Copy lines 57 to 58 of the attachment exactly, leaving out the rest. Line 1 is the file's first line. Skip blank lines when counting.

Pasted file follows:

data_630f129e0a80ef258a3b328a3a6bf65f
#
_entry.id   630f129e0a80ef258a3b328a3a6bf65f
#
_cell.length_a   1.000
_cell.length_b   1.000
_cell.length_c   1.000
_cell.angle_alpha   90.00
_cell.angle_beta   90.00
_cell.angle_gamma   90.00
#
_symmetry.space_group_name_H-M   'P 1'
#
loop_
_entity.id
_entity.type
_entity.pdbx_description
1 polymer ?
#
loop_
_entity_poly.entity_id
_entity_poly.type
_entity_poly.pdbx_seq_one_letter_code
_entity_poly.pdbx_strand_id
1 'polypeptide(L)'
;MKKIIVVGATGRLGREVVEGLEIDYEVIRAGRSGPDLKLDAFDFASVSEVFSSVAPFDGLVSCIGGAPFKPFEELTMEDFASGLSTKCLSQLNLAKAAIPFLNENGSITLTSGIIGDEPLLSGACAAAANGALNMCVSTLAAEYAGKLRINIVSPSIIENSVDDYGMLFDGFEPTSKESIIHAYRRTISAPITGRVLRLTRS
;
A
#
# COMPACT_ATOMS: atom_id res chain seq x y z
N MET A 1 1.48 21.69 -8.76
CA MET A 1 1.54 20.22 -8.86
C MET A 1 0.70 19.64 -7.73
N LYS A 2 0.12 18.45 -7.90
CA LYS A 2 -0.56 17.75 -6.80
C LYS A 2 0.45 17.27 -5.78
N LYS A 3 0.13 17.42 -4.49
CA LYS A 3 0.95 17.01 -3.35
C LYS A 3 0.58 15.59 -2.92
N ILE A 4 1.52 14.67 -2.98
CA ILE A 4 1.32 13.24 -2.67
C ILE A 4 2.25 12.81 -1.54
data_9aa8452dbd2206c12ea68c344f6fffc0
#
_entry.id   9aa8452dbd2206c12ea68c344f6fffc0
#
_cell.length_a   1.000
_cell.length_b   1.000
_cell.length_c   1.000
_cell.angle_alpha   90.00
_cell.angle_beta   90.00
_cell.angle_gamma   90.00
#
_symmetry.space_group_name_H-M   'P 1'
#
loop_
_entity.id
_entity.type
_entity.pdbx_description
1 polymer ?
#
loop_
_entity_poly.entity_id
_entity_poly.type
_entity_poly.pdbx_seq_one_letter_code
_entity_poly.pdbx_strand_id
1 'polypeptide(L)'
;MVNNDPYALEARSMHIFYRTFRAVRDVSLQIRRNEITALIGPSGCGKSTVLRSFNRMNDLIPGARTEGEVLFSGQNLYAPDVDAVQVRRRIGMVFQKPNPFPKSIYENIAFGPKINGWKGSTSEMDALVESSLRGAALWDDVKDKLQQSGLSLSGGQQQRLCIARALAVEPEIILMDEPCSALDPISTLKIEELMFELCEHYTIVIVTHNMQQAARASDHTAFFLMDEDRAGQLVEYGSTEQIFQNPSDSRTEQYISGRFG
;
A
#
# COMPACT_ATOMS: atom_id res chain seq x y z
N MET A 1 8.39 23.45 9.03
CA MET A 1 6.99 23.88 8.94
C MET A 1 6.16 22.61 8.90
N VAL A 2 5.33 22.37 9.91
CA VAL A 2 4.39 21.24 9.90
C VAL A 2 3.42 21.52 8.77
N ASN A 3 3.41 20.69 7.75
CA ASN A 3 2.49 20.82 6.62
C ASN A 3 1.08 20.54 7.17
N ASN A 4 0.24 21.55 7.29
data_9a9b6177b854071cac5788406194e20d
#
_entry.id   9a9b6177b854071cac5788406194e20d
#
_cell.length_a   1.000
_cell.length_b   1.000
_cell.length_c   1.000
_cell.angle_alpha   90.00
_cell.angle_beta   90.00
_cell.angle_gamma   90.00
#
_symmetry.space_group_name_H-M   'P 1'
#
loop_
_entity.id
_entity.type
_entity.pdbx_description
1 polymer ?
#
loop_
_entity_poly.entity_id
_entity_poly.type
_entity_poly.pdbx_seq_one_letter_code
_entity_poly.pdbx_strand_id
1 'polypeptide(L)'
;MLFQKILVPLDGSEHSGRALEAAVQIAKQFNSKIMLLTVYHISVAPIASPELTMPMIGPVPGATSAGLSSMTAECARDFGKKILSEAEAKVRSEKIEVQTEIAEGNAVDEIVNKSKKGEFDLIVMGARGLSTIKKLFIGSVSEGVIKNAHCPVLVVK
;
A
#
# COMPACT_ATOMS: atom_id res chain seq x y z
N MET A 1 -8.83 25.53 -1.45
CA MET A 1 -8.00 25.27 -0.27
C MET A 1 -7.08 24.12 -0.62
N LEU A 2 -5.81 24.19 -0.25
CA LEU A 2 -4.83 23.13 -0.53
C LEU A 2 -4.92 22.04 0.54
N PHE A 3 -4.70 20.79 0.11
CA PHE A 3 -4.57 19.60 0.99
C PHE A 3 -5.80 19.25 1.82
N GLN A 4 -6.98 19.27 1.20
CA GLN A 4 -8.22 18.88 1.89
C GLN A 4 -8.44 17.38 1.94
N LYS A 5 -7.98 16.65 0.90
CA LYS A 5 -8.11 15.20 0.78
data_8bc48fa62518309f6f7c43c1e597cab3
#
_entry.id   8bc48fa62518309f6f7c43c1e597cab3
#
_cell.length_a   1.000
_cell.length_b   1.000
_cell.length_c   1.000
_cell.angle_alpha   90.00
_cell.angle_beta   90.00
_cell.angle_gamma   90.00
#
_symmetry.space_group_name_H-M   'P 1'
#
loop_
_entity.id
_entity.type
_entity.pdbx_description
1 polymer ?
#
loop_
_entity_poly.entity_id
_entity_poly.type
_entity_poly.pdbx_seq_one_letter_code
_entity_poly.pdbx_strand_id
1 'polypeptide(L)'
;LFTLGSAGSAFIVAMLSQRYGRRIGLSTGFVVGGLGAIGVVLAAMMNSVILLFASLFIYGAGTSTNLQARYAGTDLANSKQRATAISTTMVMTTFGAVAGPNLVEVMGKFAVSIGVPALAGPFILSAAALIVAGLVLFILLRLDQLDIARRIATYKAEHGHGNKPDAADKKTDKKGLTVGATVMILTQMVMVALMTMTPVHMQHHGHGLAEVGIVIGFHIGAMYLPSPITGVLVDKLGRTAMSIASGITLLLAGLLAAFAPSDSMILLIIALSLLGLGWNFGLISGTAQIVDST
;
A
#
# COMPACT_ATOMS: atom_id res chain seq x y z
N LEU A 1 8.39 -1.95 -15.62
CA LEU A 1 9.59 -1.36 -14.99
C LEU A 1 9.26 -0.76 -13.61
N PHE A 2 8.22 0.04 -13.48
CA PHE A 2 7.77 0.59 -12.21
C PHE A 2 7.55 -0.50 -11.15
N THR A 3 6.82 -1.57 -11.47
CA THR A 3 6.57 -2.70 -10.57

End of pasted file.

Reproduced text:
_entity.id
_entity.type